The Lions have tabbed a respected Chargers exec as the team's new general manager. Christopher Hanewinckel-USA TODAY Sports

The Detroit Lions have cleared a major hurdle this offseason by filling their general manager position on Thursday, agreeing to terms with Los Angeles Rams director of college scouting Brad Holmes to take the job.

Holmes ran the Rams’ past eight drafts, according to the Detroit Free Press’ Dave Birkett, and now after thriving in L.A., it’s up to the 41-year-old executive to have final say on all personnel decisions to revamp the Lions.

NFL Network’s Ian Rapoport initially reported on Detroit’s key hire, and added some context as to why Holmes fit the bill to lead the Lions into their next era.

The compensatory picks the Rams acquired thanks to Holmes’ hiring are huge, because they’re without a first-round pick in the 2021 NFL Draft and can use all the assets they can get to improve their team.

Meanwhile, the Lions are making a serious long-term commitment to Holmes, who’s been relatively behind the scenes in Los Angeles with head coach Sean McVay and GM Les Snead being much more visible. McVay is the celebrated offensive genius, while Snead is known for pulling off aggressive trades.

Holmes must be pretty great at his job in evaluating college talent, because as Snead has sacrificed premium draft assets to win now — notably two first-round picks for All-Pro cornerback Jalen Ramsey — the Rams have built out a deep roster by finding multiple players in the middle to late rounds of the draft, and even undrafted free agents like cornerback Darious Williams. Star safety John Johnson and receiver Cooper Kupp were third-round draft choices, too.

Well, a few big decisions loom in the immediate future. Even though Holmes has a five-year runway to execute his vision in Detroit, he has several calls to make that will drastically alter the course of the franchise.

First of all, who will be the Lions’ new head coach? An obvious choice with Holmes at the helm would be current Rams defensive coordinator Brandon Staley, who’s been linked to other vacancies and was among the biggest coaching revelations of the 2020 NFL season. Staley led the Rams to No. 1 rankings in total defense and points allowed.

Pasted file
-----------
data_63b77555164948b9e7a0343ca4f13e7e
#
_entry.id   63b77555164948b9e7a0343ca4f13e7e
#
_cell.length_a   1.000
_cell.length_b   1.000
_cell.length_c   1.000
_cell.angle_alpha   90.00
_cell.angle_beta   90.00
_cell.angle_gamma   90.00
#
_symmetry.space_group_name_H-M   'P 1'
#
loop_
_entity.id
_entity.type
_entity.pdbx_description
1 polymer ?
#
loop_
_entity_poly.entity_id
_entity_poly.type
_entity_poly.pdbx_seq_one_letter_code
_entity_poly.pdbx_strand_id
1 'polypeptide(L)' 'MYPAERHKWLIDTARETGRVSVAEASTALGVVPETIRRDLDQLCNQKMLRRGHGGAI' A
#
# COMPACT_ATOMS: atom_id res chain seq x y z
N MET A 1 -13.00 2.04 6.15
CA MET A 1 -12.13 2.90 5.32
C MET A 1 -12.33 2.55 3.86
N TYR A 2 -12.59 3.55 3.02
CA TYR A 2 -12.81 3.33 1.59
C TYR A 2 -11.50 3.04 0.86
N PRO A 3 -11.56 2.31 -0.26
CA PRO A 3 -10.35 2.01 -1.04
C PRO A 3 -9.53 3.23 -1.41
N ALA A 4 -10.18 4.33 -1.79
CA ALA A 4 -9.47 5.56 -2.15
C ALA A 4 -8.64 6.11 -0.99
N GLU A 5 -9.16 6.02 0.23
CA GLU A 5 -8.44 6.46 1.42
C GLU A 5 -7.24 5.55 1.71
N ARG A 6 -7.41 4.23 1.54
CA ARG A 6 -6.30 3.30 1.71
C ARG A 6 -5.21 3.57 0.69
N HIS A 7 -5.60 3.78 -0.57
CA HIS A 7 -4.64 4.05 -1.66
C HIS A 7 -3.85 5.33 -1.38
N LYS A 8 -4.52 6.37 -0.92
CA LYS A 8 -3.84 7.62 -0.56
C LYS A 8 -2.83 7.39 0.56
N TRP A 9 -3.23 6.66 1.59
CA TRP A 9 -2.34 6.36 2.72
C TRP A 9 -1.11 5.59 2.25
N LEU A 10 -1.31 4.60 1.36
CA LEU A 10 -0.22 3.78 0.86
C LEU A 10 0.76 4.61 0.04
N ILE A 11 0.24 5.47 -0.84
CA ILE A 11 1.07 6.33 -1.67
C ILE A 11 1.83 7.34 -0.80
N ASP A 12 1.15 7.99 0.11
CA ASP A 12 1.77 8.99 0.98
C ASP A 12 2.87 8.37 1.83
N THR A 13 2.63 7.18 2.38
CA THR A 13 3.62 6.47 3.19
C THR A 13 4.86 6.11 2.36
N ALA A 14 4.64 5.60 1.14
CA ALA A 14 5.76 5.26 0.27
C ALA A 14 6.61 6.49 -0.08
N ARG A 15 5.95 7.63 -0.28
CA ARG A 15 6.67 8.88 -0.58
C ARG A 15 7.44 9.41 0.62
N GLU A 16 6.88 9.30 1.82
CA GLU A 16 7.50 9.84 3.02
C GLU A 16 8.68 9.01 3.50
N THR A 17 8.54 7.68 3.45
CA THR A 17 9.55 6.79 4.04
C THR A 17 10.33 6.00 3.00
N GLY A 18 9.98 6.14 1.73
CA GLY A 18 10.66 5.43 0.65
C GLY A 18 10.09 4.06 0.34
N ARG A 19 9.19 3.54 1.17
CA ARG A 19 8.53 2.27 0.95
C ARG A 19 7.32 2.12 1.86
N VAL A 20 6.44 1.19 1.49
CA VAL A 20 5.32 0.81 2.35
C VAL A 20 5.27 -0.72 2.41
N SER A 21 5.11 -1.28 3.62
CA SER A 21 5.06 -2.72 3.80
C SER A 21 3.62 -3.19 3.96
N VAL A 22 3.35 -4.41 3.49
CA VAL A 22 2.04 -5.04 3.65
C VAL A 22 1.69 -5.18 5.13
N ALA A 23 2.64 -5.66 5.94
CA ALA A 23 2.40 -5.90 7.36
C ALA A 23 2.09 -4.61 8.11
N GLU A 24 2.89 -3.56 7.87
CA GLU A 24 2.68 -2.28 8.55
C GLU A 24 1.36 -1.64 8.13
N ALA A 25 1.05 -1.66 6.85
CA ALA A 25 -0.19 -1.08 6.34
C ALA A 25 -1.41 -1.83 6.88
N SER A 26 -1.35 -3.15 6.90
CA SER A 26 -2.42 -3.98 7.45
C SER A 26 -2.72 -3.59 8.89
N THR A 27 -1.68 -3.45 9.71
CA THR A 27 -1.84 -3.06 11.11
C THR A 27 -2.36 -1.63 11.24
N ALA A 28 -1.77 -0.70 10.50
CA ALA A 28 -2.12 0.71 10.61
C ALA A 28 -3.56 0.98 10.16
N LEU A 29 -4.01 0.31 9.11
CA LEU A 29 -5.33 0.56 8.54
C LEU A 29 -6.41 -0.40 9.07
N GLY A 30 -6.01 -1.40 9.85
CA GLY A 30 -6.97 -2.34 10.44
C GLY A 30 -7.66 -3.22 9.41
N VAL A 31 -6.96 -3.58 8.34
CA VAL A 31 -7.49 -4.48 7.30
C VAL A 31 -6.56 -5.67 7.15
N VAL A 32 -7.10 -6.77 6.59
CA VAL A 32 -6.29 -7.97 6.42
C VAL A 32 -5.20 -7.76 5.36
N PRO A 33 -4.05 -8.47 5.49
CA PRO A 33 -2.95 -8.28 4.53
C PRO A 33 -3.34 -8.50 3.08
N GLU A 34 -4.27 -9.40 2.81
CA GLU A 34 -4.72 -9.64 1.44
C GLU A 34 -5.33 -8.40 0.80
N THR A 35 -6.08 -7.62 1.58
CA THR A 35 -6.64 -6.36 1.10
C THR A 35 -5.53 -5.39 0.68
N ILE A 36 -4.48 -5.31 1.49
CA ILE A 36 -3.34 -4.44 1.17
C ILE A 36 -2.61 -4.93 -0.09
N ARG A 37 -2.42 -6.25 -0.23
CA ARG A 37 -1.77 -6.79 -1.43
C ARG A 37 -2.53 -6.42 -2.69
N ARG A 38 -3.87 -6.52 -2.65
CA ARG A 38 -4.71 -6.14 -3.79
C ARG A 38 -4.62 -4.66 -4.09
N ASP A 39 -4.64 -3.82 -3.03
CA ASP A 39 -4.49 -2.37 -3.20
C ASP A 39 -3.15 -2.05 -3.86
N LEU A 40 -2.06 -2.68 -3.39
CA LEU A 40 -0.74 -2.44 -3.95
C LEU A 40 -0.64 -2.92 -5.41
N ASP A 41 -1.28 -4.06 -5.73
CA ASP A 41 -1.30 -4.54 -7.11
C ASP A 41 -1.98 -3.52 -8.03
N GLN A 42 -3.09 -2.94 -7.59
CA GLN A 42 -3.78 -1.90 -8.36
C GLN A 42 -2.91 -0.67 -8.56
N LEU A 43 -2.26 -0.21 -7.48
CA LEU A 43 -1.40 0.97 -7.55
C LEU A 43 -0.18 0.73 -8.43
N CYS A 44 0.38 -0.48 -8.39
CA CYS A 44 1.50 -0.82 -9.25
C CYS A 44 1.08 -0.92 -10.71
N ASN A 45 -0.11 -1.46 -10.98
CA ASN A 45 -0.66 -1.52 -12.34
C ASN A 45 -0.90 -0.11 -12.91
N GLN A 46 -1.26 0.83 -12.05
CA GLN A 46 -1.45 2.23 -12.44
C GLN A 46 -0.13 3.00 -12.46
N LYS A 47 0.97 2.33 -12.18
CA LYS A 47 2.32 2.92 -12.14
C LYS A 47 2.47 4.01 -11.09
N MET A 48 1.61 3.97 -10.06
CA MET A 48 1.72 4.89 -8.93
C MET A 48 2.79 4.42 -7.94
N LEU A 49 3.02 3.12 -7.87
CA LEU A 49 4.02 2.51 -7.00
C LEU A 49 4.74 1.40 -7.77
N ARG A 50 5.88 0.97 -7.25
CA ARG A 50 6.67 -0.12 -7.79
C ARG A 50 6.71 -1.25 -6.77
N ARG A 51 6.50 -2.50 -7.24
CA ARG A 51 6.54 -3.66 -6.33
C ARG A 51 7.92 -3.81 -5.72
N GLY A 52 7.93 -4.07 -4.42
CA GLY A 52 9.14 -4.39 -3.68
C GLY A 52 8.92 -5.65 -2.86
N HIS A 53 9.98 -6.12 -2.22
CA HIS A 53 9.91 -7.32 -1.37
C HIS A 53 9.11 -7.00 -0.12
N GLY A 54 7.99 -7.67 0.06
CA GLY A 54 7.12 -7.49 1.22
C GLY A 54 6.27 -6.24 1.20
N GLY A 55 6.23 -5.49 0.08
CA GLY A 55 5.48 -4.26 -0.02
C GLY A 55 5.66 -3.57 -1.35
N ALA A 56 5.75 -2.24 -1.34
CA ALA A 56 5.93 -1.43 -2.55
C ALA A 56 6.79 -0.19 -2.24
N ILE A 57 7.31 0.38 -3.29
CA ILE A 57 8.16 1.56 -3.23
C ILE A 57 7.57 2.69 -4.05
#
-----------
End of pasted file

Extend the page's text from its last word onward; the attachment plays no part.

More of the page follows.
That’s one of many routes Holmes could opt to go. Secondly, what will he do with longtime quarterback Matthew Stafford? By parting ways with the signal-caller, Holmes could help Detroit free up some cap space to bolster the roster in other areas. For one, the Lions’ top-three receivers are all free agents, so whether Stafford is there or not, at least one of those playmakers, perhaps Kenny Golladay, stands to sign a long-term deal to stay.

Stafford’s future is directly linked to the third big choice of Holmes’ tenure, though: What will he do with the No. 7 overall pick in the draft?

There’s a real chance to land one of the top four quarterback prospects, but Holmes would need to trade up in order to acquire someone like Ohio State’s Justin Fields or BYU’s Zach Wilson. Perhaps Detroit waits for North Dakota State’s Trey Lance to fall to its spot in the order.

Lots of pressure is on Holmes to turn around a losing Lions culture. If his time with the Rams is any indication, he’s coming from a winning organization and should be a breath of fresh air for a stale Detroit franchise in dire need of a big change.

This article first appeared on Sportsnaut and was syndicated with permission.

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